Anandita had opened all the windows, but she may as well have let them remain shut, for all the comfort they provided. Only the sight of the clouds, grey and overbearing, rising far above the houses, leaving behind a pristinely white sky alleviated her senses a bit. The door to her room stood open. Falak’s high voice floated in. She seemed to be talking to herself, “…and when Papa brings the parrot, we will show it to everyone. And then when anyone calls us ‘ill- begotten’ or ‘slut’, the parrot will tell them that they are the same!” Hearing her laugh, Anandita shuddered. She had half a mind to call Falak inside and scold her for using such words in the house, but something made her stop. “They can’t bear it when we tell them to control their tongues. And if Papa were here, Ammi won’t tell me to stay at home while the holidays are going on. Papa will bring us fruits, too. He knows how little dinner we have now. But if only he comes soon!” A little sigh followed this. Anandita felt sick. “Falak!” she called. The girl came inside, a sullen expression on her face. “Here are fifty rupees,” Anandita fished a crumpled note out of the pocket of her trousers, and held it out to her. “Go and buy yourself some chocolates.” Falak looked from her face to the note, and suddenly her face broke into a wide, broken- toothed grin. “We don’t need this, didi,” she said, “my Papa will buy us all the sweets we want. Only wait till he comes back!” “Yes, yes, but take it anyway. At least until he returns, you’ll have some chocolates for yourself.” Yet the child drew back. “We don’t take bribes, didi. We don’t take bribes to assuage your guilt,” her eyes seemed to say. With a loud exclamation of impatience, Anandita said sharply, “Get out. Get out this instance.” Falak left, still smiling from ear to ear. 

By the time evening came around, the downpour of rain had significantly increased. The sky had changed from that startling white to a deep prussian blue. A loud pattering of raindrops disturbed everyone who tried to invest themselves in work, and drew them to their terraces, or their balconies, or their doors and windows; and forced them wonder at the sheer force of beauty that they had caused to erupt all around them. The sanobar, tulsi and pudina had all acquired newer robes of green, and even the amaltas were blooming!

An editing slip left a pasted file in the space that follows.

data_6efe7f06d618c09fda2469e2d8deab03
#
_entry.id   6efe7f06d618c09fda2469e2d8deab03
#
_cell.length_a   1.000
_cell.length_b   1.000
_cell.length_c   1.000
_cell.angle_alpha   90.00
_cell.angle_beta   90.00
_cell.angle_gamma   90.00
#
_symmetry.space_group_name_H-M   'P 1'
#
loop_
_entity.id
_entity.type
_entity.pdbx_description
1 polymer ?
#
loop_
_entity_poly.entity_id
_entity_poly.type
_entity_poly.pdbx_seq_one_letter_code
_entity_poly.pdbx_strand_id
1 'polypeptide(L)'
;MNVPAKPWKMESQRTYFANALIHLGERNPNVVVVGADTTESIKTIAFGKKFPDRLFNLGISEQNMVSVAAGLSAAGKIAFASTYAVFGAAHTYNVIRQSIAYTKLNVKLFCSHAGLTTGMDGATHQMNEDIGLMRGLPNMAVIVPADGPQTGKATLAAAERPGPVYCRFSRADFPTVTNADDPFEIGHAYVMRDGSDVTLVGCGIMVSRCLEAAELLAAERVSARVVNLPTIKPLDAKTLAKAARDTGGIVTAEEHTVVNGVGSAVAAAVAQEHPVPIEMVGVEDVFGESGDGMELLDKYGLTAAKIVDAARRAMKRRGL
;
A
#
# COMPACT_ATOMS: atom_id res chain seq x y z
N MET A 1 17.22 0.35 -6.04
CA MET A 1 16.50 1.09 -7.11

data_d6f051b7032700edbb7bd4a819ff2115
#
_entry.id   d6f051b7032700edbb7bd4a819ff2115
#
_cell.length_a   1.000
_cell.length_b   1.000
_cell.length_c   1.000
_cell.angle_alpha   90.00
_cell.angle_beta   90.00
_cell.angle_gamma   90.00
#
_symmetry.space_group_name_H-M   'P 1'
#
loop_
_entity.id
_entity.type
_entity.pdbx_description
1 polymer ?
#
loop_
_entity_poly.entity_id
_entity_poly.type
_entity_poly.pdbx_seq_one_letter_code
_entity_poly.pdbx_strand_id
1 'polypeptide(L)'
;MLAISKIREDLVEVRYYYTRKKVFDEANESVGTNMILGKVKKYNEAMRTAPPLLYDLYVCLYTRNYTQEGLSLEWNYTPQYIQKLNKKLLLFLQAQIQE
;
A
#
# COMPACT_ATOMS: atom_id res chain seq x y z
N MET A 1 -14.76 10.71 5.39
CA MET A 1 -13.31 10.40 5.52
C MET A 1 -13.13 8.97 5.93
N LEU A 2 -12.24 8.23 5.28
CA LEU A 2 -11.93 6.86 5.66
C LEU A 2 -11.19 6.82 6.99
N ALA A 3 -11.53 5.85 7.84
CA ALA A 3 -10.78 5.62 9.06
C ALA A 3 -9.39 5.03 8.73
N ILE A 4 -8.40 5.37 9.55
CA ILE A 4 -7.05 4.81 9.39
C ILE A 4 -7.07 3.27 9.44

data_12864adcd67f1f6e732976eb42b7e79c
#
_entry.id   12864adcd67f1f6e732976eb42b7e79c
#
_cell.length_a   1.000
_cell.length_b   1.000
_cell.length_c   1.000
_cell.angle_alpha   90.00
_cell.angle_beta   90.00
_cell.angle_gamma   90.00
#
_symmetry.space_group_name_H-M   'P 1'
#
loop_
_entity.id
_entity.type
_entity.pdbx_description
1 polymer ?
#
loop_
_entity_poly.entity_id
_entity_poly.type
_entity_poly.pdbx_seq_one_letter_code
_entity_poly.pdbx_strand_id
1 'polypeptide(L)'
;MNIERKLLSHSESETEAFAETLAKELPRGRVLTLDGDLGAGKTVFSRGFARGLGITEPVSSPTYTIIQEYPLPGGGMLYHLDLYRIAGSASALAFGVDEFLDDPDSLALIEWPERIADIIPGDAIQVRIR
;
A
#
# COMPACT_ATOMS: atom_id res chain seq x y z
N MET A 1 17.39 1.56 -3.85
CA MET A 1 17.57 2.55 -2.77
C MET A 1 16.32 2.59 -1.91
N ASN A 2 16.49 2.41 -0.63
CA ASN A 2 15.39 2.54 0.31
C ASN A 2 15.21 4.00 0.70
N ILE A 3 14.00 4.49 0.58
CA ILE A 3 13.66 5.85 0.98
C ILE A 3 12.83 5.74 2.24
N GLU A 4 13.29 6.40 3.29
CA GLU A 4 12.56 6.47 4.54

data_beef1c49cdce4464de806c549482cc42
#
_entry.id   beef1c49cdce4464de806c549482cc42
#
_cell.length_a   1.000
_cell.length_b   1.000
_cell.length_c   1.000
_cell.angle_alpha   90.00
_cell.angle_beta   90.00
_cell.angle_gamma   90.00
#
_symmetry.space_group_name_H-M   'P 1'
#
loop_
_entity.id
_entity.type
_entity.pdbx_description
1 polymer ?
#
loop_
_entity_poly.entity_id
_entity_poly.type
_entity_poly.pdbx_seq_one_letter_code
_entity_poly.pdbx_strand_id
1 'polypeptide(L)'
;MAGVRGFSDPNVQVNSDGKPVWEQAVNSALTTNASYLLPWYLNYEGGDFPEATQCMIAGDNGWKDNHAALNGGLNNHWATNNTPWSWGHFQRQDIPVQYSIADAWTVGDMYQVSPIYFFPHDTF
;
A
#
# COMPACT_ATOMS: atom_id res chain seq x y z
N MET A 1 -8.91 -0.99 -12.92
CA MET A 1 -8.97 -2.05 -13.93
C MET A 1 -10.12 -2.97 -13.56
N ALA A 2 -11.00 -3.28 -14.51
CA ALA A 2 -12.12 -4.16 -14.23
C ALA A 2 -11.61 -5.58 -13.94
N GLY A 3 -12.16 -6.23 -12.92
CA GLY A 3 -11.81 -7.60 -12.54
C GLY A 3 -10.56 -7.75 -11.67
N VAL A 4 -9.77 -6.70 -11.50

And above all of it, Anandita could hear someone crying loudly. “I won’t go home!” shrieked a high voice, “I won’t go home!” She left her room and went downstairs, only to see Falak’s mother, Seema, trying to drag her out by her arm, while the child cried and resisted with all the force of her little body. “What’s all this? Let go of Falak!” Anandita said angrily. The mother looked at her and said, “Pardon us, baby. She has become too disobedient, that’s the only reason why-,” “I won’t go home! They are not letting Papa come home even now, they threaten to fire him from his job, they think that because we’re poor they can do whatever they like with us! They keep him back only because they know he’s helpless! And I won’t bear it! I won’t go home if he doesn’t come!” “Where will you go, you foolish girl! It’s not the same for us, as it is with everyone else. There’s no freedom from our needs–there’s no better place–where can you 

possibly run off to?” Seema cried wretchedly. “I don’t care. I will go anywhere,” said Falak. And before anyone could stop her, before her mother could do little more than lunge at her, Falak ran out of the house and down the road, her small bare feet indifferent to pebbles and dirt and gravel. “Child!” Seema went after her, hobbling as fast as she could. 

Anandita stared at their disappearing forms- the smaller, lithe figure skirting past puddles, the heavier one of her mother stepping right into them in her haste. Now it was raining indeed; the air smelt no more of rot and decay, but fresh, fresh as an apple. And through the hard pattering of rain on every surface around her, she could hear– or she thought she could hear– laughing, jeering voices, crying out, “Misbegotten! Misbegotten!” 

She slammed the door close as loudly as she could. But the voices remained in her ear.